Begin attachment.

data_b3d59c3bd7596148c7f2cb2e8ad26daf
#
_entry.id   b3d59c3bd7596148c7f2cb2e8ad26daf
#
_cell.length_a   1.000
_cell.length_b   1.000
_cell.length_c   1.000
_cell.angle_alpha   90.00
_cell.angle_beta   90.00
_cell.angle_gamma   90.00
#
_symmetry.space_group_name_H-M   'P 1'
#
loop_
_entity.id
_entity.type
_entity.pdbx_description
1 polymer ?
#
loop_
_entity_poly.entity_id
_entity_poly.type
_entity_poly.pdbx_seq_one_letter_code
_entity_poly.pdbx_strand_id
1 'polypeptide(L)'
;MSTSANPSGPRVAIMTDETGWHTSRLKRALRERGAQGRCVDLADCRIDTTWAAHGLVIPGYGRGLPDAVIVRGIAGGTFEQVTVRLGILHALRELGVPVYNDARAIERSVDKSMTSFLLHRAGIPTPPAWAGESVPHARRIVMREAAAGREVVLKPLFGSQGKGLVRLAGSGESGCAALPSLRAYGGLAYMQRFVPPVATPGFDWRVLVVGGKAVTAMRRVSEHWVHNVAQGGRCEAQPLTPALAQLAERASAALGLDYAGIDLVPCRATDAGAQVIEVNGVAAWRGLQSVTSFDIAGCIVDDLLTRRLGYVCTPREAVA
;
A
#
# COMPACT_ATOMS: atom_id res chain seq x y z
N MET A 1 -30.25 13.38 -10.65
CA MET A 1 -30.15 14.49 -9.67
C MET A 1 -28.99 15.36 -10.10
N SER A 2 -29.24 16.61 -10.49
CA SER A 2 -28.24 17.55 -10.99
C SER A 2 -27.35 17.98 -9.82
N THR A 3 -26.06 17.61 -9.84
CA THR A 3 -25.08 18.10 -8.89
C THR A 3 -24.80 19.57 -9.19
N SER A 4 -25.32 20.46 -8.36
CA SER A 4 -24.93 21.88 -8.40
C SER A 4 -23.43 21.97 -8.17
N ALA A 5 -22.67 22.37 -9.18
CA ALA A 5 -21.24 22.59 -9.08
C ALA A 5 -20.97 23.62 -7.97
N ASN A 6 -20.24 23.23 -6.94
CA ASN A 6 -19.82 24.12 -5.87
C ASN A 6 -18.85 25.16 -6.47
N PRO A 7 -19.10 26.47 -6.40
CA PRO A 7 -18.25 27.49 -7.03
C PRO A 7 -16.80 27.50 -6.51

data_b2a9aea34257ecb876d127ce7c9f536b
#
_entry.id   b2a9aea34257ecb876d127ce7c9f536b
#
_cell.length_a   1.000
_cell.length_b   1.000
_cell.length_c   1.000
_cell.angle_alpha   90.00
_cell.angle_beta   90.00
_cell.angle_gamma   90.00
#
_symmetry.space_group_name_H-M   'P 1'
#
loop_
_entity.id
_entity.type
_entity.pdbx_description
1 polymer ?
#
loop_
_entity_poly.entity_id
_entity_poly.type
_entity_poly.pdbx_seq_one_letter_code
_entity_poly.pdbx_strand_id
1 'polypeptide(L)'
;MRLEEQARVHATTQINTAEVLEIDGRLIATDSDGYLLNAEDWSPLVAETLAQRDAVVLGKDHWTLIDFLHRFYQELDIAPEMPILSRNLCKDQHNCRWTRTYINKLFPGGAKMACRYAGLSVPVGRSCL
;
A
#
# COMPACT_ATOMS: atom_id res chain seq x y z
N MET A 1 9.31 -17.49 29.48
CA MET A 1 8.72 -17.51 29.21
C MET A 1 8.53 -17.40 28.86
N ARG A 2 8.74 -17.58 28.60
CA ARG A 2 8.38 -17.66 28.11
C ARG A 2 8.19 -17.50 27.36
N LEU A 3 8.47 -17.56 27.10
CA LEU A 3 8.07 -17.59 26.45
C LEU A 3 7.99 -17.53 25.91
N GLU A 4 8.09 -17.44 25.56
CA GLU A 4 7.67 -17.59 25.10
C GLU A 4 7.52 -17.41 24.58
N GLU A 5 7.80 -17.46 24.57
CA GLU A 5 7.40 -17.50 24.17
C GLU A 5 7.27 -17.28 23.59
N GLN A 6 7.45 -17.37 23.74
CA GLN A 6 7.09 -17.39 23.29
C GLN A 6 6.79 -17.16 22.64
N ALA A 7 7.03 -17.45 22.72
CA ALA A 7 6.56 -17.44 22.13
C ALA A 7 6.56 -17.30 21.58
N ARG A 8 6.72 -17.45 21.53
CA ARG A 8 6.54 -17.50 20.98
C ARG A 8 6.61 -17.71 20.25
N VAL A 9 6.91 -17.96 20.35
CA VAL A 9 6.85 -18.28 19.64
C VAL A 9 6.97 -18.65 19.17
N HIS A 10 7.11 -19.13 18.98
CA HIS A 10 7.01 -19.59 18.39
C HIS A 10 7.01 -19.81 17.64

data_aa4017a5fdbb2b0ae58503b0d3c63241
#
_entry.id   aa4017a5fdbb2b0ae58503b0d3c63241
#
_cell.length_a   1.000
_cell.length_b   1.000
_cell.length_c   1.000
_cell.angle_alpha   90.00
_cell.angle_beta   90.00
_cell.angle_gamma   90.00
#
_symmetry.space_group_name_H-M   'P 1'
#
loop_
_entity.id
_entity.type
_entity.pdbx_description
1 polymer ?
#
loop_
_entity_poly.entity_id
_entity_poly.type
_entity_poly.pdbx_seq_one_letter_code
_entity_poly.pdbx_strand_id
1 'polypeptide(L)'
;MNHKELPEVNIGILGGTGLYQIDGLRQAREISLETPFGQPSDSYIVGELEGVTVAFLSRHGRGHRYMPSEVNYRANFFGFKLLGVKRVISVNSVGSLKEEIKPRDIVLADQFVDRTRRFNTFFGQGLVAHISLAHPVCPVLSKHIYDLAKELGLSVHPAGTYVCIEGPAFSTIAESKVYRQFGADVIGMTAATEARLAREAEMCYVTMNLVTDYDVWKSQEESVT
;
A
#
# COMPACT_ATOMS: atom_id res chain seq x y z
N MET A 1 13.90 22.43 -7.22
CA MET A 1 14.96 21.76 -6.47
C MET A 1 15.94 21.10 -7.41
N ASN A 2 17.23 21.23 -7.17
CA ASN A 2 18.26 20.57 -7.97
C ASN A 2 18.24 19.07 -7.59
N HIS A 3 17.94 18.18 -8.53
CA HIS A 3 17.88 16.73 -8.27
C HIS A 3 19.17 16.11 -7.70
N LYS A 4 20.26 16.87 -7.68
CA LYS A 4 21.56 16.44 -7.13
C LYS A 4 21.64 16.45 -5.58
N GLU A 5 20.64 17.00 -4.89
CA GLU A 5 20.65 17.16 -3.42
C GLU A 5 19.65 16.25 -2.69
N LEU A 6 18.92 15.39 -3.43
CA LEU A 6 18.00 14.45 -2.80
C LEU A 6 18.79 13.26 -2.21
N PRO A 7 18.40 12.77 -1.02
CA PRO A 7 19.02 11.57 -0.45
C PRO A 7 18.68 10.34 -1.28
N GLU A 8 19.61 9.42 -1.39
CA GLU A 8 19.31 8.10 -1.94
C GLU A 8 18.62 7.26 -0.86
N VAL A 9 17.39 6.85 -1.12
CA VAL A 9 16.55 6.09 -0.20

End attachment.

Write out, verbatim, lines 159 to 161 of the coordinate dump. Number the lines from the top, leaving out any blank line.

C LEU A 6 18.79 13.26 -2.21
N PRO A 7 18.40 12.77 -1.02
CA PRO A 7 19.02 11.57 -0.45